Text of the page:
DURHAM, N.C. -- Doctors at Duke Health performed one of the first surgeries of its kind to give a man with HIV a chance to live a healthier life.
Stanley Boling received a new liver last December from a donor who is also HIV positive. The surgery was the first of its kind performed in the southern United States.
Boling has lived with HIV since 1982. He says if he did not get the transplant, he likely would not have lived much longer.
"The gastroneurologist that I saw in Knoxville told me I wouldn't have lasted until the summer," said Boling. "I'm so glad I went through it."
This surgery would not have been possible ten years ago, as it was illegal for HIV positive people to become organ donors. With the success of Boling's operation, the doctors who performed it say they're hopeful more HIV positive people will donate their organs.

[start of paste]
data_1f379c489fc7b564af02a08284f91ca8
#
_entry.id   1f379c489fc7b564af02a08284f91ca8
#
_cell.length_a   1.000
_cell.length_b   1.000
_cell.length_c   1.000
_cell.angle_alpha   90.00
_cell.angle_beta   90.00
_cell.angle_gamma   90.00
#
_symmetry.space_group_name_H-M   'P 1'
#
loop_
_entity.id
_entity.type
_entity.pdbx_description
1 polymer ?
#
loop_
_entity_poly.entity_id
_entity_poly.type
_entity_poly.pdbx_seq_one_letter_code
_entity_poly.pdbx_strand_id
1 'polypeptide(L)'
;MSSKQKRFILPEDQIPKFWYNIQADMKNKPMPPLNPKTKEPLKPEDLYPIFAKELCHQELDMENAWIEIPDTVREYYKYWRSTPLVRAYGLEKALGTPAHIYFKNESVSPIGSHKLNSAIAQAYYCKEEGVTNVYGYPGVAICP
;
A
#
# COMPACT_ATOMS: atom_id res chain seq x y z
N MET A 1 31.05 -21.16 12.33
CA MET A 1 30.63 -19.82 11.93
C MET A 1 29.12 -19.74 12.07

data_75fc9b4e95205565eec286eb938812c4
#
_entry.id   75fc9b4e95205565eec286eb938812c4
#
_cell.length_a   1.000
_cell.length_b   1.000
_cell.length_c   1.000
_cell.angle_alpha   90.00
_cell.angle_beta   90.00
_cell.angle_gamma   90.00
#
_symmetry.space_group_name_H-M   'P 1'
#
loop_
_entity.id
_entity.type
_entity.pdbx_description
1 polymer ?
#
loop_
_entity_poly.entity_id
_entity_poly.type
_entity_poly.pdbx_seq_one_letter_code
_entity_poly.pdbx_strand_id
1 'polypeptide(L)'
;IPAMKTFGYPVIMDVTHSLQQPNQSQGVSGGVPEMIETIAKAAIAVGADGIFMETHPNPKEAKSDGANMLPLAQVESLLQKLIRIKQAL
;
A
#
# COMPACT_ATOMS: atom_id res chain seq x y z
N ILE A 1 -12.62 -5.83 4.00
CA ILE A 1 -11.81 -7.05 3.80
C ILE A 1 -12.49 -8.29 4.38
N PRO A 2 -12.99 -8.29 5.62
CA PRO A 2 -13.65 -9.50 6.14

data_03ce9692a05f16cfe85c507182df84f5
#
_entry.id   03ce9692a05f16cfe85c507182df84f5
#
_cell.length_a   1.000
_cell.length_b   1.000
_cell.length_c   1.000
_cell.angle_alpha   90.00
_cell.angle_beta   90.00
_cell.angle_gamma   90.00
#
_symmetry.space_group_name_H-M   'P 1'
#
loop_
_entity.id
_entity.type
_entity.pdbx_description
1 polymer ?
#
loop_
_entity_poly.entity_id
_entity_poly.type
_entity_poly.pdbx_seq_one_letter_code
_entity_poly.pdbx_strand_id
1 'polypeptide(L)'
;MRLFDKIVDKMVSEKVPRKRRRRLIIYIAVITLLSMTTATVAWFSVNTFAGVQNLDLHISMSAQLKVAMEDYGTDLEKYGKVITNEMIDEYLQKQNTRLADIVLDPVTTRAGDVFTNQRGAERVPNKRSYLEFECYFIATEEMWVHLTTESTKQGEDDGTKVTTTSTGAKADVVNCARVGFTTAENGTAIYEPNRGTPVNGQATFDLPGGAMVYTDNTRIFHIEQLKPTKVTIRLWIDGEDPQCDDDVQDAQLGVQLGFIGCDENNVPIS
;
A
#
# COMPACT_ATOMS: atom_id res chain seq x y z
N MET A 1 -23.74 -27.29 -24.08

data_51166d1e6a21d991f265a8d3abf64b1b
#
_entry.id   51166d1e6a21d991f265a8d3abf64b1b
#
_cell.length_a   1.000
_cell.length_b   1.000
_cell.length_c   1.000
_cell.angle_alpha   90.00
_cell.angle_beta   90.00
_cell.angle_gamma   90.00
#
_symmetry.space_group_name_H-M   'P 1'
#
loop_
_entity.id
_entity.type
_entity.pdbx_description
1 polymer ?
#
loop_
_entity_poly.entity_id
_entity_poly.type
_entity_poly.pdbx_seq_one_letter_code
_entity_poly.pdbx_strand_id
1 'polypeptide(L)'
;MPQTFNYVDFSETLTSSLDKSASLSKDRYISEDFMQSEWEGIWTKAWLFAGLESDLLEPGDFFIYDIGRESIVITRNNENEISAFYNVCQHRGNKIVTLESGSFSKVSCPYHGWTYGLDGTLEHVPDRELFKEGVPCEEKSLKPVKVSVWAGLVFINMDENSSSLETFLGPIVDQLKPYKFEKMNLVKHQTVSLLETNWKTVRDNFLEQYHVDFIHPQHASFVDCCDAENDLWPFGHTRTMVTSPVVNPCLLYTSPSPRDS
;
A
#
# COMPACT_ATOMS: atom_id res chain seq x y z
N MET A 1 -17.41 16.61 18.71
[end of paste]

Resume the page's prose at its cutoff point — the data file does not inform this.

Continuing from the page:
"There's far too few donors out there," said Dr. Carl Berg. "Having a new pool of potential donors that can take some of the pressure off of that disequilibrium between supply and demand is going to be a great benefit."
Boling says he is feeling great three months after the surgery.
"I'm not deteriorating any more," said Boling. "I'm not on any oxygen--I don't need that anymore. I'm glad I persevered."